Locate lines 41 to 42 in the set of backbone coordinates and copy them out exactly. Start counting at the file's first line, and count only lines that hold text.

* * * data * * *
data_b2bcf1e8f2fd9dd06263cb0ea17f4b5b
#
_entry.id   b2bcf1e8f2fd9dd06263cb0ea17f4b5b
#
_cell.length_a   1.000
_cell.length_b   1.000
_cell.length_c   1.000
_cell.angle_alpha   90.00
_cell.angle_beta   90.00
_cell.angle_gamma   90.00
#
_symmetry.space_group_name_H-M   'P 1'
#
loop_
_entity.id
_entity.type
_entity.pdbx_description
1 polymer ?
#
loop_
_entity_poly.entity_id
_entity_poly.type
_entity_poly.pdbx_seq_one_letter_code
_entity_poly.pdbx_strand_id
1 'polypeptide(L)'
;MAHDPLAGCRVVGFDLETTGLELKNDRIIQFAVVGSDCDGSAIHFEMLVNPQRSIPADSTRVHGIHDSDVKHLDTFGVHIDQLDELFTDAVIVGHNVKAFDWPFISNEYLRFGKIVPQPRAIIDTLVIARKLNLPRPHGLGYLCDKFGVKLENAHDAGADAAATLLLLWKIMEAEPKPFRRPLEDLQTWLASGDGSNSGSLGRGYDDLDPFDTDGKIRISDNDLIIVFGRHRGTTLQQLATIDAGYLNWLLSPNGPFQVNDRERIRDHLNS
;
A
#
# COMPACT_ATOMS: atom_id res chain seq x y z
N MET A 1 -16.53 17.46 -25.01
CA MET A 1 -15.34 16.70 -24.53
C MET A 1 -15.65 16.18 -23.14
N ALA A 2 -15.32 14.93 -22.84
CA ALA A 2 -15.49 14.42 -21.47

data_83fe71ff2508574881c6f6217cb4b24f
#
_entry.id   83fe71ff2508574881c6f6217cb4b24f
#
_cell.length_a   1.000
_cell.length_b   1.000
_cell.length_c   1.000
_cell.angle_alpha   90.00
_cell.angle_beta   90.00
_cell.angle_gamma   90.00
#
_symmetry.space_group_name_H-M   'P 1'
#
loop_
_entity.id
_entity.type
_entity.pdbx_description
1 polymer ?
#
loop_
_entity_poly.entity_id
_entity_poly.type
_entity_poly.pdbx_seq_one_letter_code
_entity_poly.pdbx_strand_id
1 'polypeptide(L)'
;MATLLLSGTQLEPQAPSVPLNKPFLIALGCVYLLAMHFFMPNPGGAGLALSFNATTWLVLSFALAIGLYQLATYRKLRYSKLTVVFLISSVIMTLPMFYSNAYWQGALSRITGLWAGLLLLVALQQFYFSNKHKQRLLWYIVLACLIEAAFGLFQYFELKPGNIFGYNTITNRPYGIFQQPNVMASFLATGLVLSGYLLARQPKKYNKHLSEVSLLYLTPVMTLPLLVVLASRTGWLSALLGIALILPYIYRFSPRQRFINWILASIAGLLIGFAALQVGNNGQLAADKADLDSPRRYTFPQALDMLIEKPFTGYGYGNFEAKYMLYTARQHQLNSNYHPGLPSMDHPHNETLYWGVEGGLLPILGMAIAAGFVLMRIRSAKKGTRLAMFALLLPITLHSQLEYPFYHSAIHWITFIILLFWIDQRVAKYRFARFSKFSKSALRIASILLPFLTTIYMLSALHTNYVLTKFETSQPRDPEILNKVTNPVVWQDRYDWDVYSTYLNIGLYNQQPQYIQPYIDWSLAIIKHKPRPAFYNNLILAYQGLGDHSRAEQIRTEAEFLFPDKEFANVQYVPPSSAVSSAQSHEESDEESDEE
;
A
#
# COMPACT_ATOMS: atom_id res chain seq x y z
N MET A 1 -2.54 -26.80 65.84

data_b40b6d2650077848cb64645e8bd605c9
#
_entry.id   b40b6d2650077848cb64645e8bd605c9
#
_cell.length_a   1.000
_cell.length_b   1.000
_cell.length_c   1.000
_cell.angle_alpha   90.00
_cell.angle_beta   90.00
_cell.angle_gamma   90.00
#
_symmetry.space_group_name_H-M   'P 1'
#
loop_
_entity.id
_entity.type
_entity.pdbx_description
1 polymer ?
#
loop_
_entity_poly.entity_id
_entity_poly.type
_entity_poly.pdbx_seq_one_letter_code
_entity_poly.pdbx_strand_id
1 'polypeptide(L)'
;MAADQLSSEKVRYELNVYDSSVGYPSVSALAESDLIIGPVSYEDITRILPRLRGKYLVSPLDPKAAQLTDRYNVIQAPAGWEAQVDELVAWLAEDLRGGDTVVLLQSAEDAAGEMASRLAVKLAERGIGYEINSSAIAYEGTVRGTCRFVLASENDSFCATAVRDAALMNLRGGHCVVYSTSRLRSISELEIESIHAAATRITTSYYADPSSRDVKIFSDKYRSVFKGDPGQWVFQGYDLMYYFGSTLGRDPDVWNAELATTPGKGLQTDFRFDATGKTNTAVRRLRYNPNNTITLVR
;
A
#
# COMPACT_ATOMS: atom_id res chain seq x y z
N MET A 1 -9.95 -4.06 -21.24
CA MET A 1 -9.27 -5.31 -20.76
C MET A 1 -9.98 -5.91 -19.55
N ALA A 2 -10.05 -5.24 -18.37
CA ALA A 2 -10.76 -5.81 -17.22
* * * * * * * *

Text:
_cell.length_b   1.000
_cell.length_c   1.000